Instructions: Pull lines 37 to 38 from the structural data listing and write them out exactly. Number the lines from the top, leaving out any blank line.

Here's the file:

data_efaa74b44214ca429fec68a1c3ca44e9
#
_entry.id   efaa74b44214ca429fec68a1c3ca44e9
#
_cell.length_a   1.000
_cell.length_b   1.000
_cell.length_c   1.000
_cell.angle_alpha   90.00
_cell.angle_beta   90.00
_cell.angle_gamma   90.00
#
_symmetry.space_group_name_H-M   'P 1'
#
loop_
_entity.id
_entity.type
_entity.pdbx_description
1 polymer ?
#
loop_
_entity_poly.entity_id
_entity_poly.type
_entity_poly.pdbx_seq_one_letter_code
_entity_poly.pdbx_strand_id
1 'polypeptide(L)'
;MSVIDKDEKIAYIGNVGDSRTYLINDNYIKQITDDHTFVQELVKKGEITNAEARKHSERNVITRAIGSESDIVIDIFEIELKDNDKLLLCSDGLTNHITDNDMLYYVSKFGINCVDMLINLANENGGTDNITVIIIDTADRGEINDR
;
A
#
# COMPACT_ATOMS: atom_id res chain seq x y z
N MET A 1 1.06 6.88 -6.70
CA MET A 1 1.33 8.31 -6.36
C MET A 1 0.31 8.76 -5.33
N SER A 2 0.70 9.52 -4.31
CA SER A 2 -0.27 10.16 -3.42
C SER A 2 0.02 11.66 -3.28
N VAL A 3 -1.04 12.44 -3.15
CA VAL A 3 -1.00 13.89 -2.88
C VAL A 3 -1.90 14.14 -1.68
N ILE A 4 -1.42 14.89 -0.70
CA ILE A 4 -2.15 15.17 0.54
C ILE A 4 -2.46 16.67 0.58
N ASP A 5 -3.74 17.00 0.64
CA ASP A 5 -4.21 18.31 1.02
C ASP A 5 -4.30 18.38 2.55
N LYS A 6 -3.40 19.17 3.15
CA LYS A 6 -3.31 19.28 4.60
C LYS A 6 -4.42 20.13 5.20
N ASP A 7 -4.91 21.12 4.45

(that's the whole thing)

N VAL A 3 -1.04 12.44 -3.15
CA VAL A 3 -1.00 13.89 -2.88